He returned to the United States and taught classes at Oregon State University and the University of Oregon.
"At the time, there was really no such thing as automotive art," Joy said. "There were auto memorabilia, and people would collect trophies, lighters and other utilitarian objects that had cars on them. Stan wanted to sculpt cars so badly that I just told him to do it.
"We advertised and got a call shortly thereafter from an agent in New York who said, 'Where have you been all this time?'" she said. "That's when collectors from all over the world began to buy his art."
Wanlass' clients included wealthy auto enthusiasts and even the king of Morocco, who, in turn, helped make Wanlass a pioneer in automotive art.
"Once they started buying my pieces, I called my friends and told them to use my works as springboards for their own art," Wanlass said. "I told them to change from doing landscapes to creating two- and three-dimensional automobile art.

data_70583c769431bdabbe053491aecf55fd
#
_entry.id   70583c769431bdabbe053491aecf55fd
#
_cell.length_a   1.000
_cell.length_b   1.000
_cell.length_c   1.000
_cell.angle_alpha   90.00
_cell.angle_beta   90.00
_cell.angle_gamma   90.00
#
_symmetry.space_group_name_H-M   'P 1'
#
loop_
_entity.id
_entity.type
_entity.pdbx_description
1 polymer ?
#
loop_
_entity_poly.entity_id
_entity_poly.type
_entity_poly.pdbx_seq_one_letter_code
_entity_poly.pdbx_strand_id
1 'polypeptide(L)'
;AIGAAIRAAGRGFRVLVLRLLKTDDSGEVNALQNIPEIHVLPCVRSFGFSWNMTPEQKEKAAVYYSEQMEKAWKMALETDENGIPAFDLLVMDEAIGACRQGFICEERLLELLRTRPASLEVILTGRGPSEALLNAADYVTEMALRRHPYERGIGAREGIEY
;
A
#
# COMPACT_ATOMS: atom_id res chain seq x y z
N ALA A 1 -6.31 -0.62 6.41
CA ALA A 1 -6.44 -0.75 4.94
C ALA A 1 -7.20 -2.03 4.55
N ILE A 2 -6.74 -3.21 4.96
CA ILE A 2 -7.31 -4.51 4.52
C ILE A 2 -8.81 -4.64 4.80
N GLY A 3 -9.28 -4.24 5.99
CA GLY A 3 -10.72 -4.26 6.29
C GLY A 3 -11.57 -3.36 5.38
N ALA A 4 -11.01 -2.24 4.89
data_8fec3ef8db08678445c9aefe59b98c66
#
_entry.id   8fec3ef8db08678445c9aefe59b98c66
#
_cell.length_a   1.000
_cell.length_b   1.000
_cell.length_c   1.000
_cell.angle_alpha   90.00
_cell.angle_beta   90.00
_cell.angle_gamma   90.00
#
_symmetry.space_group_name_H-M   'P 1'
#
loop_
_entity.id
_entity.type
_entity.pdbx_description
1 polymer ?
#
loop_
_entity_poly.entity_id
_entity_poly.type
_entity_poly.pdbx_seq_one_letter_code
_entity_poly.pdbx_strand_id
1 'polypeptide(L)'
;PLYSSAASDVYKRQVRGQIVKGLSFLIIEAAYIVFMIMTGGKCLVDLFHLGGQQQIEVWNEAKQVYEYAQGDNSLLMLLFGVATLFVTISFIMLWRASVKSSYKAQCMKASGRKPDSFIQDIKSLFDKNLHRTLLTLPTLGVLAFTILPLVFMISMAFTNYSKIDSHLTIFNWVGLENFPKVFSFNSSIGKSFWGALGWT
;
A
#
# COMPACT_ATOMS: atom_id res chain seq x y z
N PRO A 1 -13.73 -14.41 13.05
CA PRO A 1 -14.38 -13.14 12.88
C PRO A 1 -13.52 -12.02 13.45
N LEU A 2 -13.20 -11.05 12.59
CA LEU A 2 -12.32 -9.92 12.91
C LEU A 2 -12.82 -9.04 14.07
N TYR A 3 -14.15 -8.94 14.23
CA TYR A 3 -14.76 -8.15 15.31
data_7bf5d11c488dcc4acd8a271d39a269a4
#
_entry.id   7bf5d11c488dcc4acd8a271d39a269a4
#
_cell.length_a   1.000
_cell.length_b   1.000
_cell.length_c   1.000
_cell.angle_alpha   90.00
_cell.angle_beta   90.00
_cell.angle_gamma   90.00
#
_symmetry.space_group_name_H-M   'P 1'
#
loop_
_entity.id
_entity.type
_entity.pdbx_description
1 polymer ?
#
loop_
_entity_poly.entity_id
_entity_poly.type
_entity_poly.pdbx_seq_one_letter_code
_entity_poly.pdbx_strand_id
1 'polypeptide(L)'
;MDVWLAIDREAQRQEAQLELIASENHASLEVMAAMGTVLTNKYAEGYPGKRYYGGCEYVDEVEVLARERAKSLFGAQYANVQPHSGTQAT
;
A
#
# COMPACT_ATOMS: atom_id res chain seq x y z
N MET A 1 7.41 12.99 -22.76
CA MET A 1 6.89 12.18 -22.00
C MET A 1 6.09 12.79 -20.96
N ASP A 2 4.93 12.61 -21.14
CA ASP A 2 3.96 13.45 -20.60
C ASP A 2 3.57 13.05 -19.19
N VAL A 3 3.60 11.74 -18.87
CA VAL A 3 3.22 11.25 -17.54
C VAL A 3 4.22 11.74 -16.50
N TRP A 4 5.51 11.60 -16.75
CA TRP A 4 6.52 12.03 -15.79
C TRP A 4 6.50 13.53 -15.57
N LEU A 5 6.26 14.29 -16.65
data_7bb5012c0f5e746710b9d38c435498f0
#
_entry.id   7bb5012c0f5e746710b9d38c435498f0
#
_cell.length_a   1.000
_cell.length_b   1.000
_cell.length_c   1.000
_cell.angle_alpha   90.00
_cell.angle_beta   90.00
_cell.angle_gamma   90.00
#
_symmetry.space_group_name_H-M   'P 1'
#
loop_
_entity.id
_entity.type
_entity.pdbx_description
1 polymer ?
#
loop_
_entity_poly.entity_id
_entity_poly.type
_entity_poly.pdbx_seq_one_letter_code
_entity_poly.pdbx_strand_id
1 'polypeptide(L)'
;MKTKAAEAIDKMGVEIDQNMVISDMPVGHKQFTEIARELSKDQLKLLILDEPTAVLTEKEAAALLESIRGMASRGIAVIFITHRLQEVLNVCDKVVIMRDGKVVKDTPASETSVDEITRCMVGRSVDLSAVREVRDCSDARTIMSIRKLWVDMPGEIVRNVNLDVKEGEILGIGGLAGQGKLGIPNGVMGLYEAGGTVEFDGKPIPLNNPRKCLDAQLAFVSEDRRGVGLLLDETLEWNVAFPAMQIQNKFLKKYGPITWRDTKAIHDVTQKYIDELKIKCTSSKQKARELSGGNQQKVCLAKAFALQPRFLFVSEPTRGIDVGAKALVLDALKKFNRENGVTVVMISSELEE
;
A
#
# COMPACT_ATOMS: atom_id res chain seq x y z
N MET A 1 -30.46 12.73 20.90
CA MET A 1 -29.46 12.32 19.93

"We then went to different Concours d'Elegance, the gatherings of prestigious automobiles, across the country — Meadow Brook in Detroit, Michigan, Pebble Beach in California and Amelia Island in Florida — to show our art," he said. "We started to make a mark so people would begin purchasing the works."
After the third year of sculpting cars, Wanlass made enough money to make a living and raise five children with his wife.
"It catapulted us into this fun situation and I no longer felt any guilt about not teaching, although I loved it," he said. "I felt I had given enough at the office."
In 1982, Wanlass and some of his colleagues started at the Automotive Fine Arts Society, a group of visual artists whose pieces are sought by art connoisseurs and auto enthusiasts around the globe.
"The goal was to develop the market even more," Wanlass said. "Consequently, things caught on so quickly that everyone wanted to become an automotive artist and they flooded the market, but these days, the ones that are left are the ones who are sincerely passionate about automobiles and art."